By Miriam Felton-Dansky
By Lilly Lampe
By R. C. Baker
By Tom Sellar
By Alexis Soloski
By Molly Grogan
By R. C. Baker
The spectrum of contemporary poetry can get unreadably dark on both the random and cryptic ends. As if to make sure her poems get enough light, Noelle Kocot depicts bright multicolored things touching the sky throughout The Raving Fortune, her second collection of soluble enigmas.
In piece after piece studded with power words from soul and beauty to hell and heaven, Kocot goes after the big feelings latent in train rides, a friend's poems, even in long-term relationships.
Imagine Rilke with a sense of humor, and you're halfway ready to hear "A chicken cooked under happy circumstances/Is a chicken that lasts forever," then see the stubbiness of "the sawed-/Off light of the candelabrum," and catch your breath at her prediction that "false empathy will be wielded/Like a blowtorch through a box of cake mix/Toward the one of us who survives the other."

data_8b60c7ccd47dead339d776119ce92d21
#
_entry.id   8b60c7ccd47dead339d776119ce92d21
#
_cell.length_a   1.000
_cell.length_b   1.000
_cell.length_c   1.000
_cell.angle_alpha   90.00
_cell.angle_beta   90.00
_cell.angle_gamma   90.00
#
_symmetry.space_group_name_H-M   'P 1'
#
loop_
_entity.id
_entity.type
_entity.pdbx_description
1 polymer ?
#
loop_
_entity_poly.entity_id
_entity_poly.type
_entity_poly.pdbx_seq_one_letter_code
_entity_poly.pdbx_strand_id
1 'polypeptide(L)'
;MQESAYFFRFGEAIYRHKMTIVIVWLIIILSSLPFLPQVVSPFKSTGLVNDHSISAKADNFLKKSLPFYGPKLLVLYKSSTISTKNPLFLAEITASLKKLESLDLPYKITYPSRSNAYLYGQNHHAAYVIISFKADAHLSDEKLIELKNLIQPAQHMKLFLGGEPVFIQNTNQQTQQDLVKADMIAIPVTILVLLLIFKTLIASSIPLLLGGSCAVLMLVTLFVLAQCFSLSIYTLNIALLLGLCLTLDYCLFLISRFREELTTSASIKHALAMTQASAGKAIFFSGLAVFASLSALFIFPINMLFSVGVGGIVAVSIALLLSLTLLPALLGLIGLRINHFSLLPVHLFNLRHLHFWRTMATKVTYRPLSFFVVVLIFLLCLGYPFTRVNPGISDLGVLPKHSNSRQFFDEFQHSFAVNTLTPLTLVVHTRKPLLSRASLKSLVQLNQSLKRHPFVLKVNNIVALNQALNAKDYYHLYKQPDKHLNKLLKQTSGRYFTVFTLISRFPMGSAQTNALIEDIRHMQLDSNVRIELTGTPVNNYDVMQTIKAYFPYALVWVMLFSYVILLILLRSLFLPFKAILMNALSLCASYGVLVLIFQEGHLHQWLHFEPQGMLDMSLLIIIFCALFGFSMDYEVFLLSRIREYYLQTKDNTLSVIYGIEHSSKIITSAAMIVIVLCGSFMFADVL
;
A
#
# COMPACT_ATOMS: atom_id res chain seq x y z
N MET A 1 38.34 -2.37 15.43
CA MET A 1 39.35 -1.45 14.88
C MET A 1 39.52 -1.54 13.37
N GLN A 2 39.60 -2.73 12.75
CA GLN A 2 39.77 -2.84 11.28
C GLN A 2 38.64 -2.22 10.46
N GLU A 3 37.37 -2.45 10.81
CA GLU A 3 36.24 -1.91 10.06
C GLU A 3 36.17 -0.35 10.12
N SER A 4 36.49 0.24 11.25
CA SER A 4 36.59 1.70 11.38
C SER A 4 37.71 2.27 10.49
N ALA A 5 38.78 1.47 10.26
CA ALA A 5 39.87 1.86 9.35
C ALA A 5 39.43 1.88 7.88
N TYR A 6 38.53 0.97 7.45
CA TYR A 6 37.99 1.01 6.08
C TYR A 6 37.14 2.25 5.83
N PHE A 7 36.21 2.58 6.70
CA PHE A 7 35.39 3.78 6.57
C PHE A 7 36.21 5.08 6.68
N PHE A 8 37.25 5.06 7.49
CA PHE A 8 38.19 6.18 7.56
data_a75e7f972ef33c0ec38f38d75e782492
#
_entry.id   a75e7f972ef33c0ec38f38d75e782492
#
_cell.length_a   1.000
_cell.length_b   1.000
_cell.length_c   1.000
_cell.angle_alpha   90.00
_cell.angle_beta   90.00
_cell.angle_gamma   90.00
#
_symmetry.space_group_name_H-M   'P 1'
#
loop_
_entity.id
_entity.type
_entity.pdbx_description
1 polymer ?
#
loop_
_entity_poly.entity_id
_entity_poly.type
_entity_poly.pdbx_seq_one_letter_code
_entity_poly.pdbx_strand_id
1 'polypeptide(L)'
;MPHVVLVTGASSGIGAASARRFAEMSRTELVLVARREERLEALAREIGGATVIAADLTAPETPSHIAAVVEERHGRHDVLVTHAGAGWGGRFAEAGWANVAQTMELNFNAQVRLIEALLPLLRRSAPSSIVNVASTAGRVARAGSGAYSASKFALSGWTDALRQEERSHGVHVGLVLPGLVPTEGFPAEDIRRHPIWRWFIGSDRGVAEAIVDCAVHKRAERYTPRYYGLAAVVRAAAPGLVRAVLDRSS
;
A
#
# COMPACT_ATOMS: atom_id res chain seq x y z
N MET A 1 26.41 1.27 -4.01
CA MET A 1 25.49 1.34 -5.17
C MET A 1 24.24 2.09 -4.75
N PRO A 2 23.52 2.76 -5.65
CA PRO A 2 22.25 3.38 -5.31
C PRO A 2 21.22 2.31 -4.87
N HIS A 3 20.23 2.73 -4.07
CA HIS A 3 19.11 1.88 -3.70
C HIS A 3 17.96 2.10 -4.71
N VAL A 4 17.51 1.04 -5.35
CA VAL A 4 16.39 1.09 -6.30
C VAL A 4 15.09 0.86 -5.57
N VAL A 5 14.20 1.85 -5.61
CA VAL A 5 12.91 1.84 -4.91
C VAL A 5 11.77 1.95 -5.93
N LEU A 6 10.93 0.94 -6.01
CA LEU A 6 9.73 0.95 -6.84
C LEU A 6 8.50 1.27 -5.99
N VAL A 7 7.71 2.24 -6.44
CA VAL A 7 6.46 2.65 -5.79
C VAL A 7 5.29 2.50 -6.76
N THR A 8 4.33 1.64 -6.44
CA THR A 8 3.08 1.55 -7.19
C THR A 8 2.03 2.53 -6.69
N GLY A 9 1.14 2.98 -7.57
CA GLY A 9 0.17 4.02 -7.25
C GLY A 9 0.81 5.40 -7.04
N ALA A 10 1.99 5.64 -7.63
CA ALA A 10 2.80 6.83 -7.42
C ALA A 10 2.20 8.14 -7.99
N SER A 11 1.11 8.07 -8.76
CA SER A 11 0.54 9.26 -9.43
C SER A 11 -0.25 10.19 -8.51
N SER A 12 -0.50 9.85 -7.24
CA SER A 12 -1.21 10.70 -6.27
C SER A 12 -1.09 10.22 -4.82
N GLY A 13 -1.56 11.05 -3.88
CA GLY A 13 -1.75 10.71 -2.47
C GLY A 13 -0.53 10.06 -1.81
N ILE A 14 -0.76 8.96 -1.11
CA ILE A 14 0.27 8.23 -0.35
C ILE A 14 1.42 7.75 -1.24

Though this may be the product of a dramatic streak to rival Sylvia Plath's, she's self-aware enough to note (in "Civilization Day") that "it's easier to say/I have this or that to do instead of simply,/I am always in pain." She can be simultaneously brutal and self-glorifying, too, as when she begins "The Maddest Kind of Love" with "Two retarded men are kicking off their shoes," and ends it "I want to save the world." Her contemporaneity is more deliciously off when she uses Snuffelufagus as the end word in a sestina, announces that "Long Black Veil" was her shower song, or writes an ode to the person who, during a subway bomb threat, pickpocketed her Tao Teh Ching.
In a year that's seen Franz Wright take the Pulitzer for his limpid, almost simple poems wedding European symbolism and American melodrama, Kocot's melancholy cascades of gorgeous imagery play like Chopin to Wright's Satie.